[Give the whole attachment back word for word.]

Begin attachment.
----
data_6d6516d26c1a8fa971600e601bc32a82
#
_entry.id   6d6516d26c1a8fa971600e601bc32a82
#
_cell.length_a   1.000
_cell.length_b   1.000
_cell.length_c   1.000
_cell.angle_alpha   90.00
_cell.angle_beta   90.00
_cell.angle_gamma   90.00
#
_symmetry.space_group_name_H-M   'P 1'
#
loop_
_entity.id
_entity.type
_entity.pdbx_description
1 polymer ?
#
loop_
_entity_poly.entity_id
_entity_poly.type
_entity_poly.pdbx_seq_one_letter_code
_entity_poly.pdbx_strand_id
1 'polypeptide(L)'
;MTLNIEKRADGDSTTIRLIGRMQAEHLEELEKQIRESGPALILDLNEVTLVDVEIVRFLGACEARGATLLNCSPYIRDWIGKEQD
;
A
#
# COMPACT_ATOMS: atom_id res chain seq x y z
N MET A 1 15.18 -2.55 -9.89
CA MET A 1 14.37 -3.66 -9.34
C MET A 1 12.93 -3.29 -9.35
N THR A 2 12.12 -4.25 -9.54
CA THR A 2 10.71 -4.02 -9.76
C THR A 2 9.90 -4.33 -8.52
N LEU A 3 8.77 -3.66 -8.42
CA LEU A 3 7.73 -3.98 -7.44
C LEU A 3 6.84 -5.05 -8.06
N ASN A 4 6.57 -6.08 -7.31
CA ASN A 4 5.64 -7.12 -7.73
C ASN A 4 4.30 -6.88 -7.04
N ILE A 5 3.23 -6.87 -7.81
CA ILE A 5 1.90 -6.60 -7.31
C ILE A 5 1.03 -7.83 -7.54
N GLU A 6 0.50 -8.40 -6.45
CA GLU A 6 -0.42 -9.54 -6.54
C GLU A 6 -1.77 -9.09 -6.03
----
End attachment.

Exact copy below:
data_6d6516d26c1a8fa971600e601bc32a82
#
_entry.id   6d6516d26c1a8fa971600e601bc32a82
#
_cell.length_a   1.000
_cell.length_b   1.000
_cell.length_c   1.000
_cell.angle_alpha   90.00
_cell.angle_beta   90.00
_cell.angle_gamma   90.00
#
_symmetry.space_group_name_H-M   'P 1'
#
loop_
_entity.id
_entity.type
_entity.pdbx_description
1 polymer ?
#
loop_
_entity_poly.entity_id
_entity_poly.type
_entity_poly.pdbx_seq_one_letter_code
_entity_poly.pdbx_strand_id
1 'polypeptide(L)'
;MTLNIEKRADGDSTTIRLIGRMQAEHLEELEKQIRESGPALILDLNEVTLVDVEIVRFLGACEARGATLLNCSPYIRDWIGKEQD
;
A
#
# COMPACT_ATOMS: atom_id res chain seq x y z
N MET A 1 15.18 -2.55 -9.89
CA MET A 1 14.37 -3.66 -9.34
C MET A 1 12.93 -3.29 -9.35
N THR A 2 12.12 -4.25 -9.54
CA THR A 2 10.71 -4.02 -9.76
C THR A 2 9.90 -4.33 -8.52
N LEU A 3 8.77 -3.66 -8.42
CA LEU A 3 7.73 -3.98 -7.44
C LEU A 3 6.84 -5.05 -8.06
N ASN A 4 6.57 -6.08 -7.31
CA ASN A 4 5.64 -7.12 -7.73
C ASN A 4 4.30 -6.88 -7.04
N ILE A 5 3.23 -6.87 -7.81
CA ILE A 5 1.90 -6.60 -7.31
C ILE A 5 1.03 -7.83 -7.54
N GLU A 6 0.50 -8.40 -6.45
CA GLU A 6 -0.42 -9.54 -6.54
C GLU A 6 -1.77 -9.09 -6.03